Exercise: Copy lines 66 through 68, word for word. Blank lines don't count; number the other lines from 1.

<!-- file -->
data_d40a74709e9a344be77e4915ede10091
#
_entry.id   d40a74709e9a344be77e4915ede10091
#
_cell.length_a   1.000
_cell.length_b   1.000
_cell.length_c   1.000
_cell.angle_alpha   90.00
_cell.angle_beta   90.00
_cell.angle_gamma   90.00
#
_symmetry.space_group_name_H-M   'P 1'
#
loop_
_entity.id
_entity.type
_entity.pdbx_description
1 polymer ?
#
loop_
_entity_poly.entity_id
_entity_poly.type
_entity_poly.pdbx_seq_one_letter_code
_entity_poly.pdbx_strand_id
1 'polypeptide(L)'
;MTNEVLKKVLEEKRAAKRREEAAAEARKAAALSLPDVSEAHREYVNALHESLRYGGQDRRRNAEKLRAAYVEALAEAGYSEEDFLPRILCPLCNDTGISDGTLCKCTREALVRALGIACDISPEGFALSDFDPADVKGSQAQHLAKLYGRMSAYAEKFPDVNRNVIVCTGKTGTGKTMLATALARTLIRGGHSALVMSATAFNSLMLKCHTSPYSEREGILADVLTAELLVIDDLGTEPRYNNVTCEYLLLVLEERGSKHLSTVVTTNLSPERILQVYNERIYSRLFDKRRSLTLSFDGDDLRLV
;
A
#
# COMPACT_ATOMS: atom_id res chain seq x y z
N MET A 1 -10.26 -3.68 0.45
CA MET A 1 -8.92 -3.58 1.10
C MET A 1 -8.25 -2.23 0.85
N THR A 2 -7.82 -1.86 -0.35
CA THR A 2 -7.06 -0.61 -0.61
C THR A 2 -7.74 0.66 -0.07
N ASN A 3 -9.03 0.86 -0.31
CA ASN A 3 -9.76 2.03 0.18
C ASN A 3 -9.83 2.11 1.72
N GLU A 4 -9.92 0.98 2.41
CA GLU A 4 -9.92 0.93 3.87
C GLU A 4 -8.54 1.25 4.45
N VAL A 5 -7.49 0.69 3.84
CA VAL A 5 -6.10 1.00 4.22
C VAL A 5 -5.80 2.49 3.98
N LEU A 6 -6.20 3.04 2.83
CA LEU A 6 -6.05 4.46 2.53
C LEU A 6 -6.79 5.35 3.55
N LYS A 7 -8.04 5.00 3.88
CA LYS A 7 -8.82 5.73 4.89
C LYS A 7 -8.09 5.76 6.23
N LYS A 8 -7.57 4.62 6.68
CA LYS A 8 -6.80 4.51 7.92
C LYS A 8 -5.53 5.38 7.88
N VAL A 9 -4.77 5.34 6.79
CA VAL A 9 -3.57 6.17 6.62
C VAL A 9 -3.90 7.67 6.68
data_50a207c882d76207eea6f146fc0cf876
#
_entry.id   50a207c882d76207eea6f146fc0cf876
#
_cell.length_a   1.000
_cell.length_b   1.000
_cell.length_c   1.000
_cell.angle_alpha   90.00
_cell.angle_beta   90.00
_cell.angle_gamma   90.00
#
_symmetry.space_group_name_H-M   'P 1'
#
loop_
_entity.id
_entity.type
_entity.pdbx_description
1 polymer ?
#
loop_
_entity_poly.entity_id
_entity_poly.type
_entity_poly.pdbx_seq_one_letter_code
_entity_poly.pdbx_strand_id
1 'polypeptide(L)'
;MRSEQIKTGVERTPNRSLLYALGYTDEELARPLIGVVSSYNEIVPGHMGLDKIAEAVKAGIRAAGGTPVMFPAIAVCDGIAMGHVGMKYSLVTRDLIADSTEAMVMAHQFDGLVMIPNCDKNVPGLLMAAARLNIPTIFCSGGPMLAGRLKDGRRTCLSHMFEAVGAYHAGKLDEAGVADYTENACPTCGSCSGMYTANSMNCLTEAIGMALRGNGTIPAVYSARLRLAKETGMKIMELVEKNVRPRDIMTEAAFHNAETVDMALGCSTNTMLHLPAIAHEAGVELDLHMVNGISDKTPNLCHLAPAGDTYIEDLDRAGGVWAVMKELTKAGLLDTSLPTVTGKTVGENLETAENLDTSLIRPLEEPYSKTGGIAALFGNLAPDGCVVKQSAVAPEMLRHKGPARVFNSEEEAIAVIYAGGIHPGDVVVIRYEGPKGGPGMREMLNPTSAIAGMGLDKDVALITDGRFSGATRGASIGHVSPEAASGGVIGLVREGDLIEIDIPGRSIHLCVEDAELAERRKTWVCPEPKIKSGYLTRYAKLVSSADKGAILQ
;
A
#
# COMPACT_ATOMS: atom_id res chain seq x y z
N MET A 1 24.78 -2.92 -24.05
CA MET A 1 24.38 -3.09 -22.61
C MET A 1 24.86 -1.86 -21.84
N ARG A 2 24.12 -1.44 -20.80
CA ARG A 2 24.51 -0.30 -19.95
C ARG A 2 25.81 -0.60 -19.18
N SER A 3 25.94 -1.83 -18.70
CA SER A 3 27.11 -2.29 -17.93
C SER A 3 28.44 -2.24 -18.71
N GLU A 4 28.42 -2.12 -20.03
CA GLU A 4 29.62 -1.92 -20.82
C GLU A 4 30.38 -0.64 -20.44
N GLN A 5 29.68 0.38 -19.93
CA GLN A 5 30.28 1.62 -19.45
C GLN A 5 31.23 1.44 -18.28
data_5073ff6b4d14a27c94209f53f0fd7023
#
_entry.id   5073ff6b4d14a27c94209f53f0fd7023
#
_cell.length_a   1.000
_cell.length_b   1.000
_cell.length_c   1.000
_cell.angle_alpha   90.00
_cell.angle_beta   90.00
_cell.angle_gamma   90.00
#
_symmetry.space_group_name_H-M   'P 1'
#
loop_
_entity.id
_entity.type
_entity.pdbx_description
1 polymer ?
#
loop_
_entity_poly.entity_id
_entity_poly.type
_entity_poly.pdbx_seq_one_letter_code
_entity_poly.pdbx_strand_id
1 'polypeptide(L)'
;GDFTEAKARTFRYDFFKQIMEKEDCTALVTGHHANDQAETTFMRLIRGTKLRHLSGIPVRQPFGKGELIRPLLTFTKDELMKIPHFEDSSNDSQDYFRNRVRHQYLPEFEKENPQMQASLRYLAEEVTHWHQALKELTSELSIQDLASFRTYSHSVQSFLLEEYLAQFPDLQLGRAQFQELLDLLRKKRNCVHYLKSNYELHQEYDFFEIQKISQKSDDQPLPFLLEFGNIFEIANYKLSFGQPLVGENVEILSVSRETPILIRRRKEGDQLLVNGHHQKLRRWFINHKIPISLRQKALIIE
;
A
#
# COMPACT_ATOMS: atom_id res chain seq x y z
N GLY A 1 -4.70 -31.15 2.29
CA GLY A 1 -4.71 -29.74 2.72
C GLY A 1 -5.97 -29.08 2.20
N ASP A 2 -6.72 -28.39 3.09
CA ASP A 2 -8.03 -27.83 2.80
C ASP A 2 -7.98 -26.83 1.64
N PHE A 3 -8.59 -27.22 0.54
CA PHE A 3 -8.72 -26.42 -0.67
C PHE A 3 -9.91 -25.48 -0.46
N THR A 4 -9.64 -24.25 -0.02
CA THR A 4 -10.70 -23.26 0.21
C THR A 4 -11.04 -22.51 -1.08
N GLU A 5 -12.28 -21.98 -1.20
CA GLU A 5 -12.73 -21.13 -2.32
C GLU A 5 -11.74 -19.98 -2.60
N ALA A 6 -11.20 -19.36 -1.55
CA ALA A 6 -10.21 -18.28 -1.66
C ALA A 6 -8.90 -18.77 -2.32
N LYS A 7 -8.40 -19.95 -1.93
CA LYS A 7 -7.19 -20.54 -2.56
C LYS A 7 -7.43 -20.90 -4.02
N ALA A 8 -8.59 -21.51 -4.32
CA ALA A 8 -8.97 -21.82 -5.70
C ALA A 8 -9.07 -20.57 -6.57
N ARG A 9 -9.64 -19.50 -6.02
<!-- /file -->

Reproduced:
_cell.angle_beta   90.00
_cell.angle_gamma   90.00
#